Errors & Omissions – Why do I need it?
Errors & omissions (E&O), also known as professional liability or medical malpractice in the health industry, covers liability arising out of negligent acts in rendering, or failing to render, professional services.
Errors & omissions (E&O), also known as professional liability or medical malpractice in the health industry, covers liability arising out of negligent acts in rendering, or failing to render, professional services. Professionals are people who hold themselves out as having a special skill, knowledge or experience. Most people think of lawyers, doctors, accounts, architects, and engineers when they think of professionals. However, professionals can also include consultants, advertising agencies, printers, information technology specialists (software developers, web hosting companies, etc.) and many more individuals and professions. If your business provides a service for a fee, then you have an E&O exposure. If you do not have E&O insurance, the defence and settlement costs could bankrupt a company or significantly affect future operations.
There are no standard policy wordings for E&O insurance. A doctor has different exposures from an accountant who has different exposures from a computer programmer. Most E&O policies will cover judgements, settlements and defence costs. They are also written on a “claims made” basis which means the claim must be made and/or reported within the policy period.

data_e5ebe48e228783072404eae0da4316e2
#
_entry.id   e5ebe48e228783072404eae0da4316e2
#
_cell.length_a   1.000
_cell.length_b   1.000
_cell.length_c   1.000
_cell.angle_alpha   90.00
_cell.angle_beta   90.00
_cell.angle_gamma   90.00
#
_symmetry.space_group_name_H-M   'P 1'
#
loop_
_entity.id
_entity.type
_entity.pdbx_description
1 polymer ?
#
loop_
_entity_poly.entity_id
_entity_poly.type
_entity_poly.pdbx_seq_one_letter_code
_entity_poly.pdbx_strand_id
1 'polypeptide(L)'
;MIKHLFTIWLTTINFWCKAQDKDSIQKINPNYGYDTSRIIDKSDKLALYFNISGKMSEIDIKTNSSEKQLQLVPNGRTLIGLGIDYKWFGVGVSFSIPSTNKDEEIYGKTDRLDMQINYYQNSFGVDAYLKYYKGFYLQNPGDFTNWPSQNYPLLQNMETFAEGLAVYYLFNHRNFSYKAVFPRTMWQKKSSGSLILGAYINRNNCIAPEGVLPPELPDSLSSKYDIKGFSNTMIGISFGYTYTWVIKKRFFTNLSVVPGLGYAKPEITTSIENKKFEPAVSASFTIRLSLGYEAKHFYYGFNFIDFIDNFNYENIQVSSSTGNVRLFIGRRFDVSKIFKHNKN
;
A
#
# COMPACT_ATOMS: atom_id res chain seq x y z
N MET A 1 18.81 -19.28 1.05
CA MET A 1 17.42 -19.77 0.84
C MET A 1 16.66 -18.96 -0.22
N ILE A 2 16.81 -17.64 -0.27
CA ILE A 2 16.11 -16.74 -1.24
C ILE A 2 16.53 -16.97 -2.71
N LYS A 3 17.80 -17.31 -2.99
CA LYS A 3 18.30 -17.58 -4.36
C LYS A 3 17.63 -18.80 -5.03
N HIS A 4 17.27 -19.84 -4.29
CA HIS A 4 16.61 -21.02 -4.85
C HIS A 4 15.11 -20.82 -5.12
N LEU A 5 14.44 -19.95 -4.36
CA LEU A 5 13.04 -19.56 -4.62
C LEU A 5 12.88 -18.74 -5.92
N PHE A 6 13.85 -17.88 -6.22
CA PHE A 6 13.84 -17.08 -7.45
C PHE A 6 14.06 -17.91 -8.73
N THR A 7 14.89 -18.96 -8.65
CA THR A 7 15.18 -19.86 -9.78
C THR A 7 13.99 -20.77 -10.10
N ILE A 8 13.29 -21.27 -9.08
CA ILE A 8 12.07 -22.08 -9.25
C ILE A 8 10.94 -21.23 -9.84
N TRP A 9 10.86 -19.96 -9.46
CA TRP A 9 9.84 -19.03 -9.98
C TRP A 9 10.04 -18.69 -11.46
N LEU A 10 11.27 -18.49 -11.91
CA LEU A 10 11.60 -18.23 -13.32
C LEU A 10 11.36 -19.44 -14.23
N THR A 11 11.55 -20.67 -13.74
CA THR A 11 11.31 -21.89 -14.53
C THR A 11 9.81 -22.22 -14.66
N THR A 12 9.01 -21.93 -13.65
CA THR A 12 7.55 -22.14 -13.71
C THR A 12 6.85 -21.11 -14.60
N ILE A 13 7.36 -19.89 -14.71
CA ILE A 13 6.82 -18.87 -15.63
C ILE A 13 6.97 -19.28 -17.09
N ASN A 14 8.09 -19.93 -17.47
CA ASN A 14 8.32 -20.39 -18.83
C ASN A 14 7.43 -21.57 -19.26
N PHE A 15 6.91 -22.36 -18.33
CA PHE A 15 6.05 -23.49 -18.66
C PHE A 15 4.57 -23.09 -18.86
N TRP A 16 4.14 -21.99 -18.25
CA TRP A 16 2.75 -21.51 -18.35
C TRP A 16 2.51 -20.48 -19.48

E&O policies have a retroactive date which is usually the effective date of your first E&O policy, assuming you have not cancelled your E&O policy. If a claim arises out of acts that have occurred prior to the retroactive date, there is no coverage. In a sense, the farther back the retroactive date, the more coverage you have. It is important to note that if you cancel your E&O policy, and purchase a new E&O policy at a later date, your retroactive date will be the effective date of the new policy.
Some E&O policies have a discovery period. A discovery period is a provision that allow the insured a certain period of time after cancellation of the policy to report losses that occurred during the policy period. An example would be a consultant who has retired and has let the policy lapse. If the discovery period provision in the policy is 1 year, the consultant may report losses after retirement that occurred during the policy period. Depending on the business, industry, or profession, the length of the discovery period varies and there may or may not be a additional cost.
E&O costs vary greatly depending on the size of the business, the exposure, and the limits required. Limits can range from $100,000 to $2,000,000 or higher. E&O quoting usually involves an application, supplementary questions if necessary, resumes of the principals, and sample contracts.
Errors & Omissions should not be confused with general liability (Commercial General Liability) which covers property damage and bodily injury to third parties as a result of your negligence. A slip and fall would be a common example of a claim that would fall under a general liability policy.
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